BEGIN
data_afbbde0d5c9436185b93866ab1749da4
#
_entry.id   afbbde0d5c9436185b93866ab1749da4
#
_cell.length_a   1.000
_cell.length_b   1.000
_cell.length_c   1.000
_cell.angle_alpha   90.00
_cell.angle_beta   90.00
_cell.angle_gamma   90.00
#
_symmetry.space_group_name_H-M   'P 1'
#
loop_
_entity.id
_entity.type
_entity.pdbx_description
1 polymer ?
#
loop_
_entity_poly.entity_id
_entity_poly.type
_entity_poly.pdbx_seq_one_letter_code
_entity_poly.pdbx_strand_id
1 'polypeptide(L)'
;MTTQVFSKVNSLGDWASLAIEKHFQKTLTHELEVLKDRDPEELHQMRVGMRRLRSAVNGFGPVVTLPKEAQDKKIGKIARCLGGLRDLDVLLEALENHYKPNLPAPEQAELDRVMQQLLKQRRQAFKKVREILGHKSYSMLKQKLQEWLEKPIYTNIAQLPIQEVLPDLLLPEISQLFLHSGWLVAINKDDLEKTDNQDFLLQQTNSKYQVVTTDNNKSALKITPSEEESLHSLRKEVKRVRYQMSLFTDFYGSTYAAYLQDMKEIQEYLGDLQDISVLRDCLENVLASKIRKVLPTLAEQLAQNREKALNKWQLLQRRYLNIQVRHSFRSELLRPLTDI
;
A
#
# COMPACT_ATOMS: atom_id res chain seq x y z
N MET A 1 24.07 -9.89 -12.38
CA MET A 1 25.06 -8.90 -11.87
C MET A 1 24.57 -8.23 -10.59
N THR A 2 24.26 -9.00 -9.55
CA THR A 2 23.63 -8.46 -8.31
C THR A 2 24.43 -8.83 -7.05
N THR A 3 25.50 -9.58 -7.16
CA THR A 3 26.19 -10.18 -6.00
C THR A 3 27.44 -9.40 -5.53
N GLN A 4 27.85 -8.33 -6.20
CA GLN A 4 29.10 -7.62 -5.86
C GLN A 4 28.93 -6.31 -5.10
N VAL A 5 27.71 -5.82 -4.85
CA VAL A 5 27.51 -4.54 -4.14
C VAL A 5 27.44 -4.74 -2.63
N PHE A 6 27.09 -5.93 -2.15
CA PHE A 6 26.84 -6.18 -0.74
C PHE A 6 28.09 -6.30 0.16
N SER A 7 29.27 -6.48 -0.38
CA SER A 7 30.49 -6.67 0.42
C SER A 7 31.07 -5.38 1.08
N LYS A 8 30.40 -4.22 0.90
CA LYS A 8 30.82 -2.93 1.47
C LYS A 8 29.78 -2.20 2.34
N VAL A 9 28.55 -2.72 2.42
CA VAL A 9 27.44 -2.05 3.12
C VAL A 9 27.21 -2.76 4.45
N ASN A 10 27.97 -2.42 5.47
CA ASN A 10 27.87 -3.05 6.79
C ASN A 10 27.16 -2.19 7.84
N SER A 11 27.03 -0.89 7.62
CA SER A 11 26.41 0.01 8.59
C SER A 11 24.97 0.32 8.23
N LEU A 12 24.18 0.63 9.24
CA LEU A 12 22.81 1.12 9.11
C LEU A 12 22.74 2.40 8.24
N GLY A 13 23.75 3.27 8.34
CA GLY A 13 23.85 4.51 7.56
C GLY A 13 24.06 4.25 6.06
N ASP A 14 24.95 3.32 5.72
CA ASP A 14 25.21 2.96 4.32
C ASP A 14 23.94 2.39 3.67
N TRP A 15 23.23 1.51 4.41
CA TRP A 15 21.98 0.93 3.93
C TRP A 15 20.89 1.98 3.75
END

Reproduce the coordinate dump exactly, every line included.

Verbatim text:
data_afbbde0d5c9436185b93866ab1749da4
#
_entry.id   afbbde0d5c9436185b93866ab1749da4
#
_cell.length_a   1.000
_cell.length_b   1.000
_cell.length_c   1.000
_cell.angle_alpha   90.00
_cell.angle_beta   90.00
_cell.angle_gamma   90.00
#
_symmetry.space_group_name_H-M   'P 1'
#
loop_
_entity.id
_entity.type
_entity.pdbx_description
1 polymer ?
#
loop_
_entity_poly.entity_id
_entity_poly.type
_entity_poly.pdbx_seq_one_letter_code
_entity_poly.pdbx_strand_id
1 'polypeptide(L)'
;MTTQVFSKVNSLGDWASLAIEKHFQKTLTHELEVLKDRDPEELHQMRVGMRRLRSAVNGFGPVVTLPKEAQDKKIGKIARCLGGLRDLDVLLEALENHYKPNLPAPEQAELDRVMQQLLKQRRQAFKKVREILGHKSYSMLKQKLQEWLEKPIYTNIAQLPIQEVLPDLLLPEISQLFLHSGWLVAINKDDLEKTDNQDFLLQQTNSKYQVVTTDNNKSALKITPSEEESLHSLRKEVKRVRYQMSLFTDFYGSTYAAYLQDMKEIQEYLGDLQDISVLRDCLENVLASKIRKVLPTLAEQLAQNREKALNKWQLLQRRYLNIQVRHSFRSELLRPLTDI
;
A
#
# COMPACT_ATOMS: atom_id res chain seq x y z
N MET A 1 24.07 -9.89 -12.38
CA MET A 1 25.06 -8.90 -11.87
C MET A 1 24.57 -8.23 -10.59
N THR A 2 24.26 -9.00 -9.55
CA THR A 2 23.63 -8.46 -8.31
C THR A 2 24.43 -8.83 -7.05
N THR A 3 25.50 -9.58 -7.16
CA THR A 3 26.19 -10.18 -6.00
C THR A 3 27.44 -9.40 -5.53
N GLN A 4 27.85 -8.33 -6.20
CA GLN A 4 29.10 -7.62 -5.86
C GLN A 4 28.93 -6.31 -5.10
N VAL A 5 27.71 -5.82 -4.85
CA VAL A 5 27.51 -4.54 -4.14
C VAL A 5 27.44 -4.74 -2.63
N PHE A 6 27.09 -5.93 -2.15
CA PHE A 6 26.84 -6.18 -0.74
C PHE A 6 28.09 -6.30 0.16
N SER A 7 29.27 -6.48 -0.38
CA SER A 7 30.49 -6.67 0.42
C SER A 7 31.07 -5.38 1.08
N LYS A 8 30.40 -4.22 0.90
CA LYS A 8 30.82 -2.93 1.47
C LYS A 8 29.78 -2.20 2.34
N VAL A 9 28.55 -2.72 2.42
CA VAL A 9 27.44 -2.05 3.12
C VAL A 9 27.21 -2.76 4.45
N ASN A 10 27.97 -2.42 5.47
CA ASN A 10 27.87 -3.05 6.79
C ASN A 10 27.16 -2.19 7.84
N SER A 11 27.03 -0.89 7.62
CA SER A 11 26.41 0.01 8.59
C SER A 11 24.97 0.32 8.23
N LEU A 12 24.18 0.63 9.24
CA LEU A 12 22.81 1.12 9.11
C LEU A 12 22.74 2.40 8.24
N GLY A 13 23.75 3.27 8.34
CA GLY A 13 23.85 4.51 7.56
C GLY A 13 24.06 4.25 6.06
N ASP A 14 24.95 3.32 5.72
CA ASP A 14 25.21 2.96 4.32
C ASP A 14 23.94 2.39 3.67
N TRP A 15 23.23 1.51 4.41
CA TRP A 15 21.98 0.93 3.93
C TRP A 15 20.89 1.98 3.75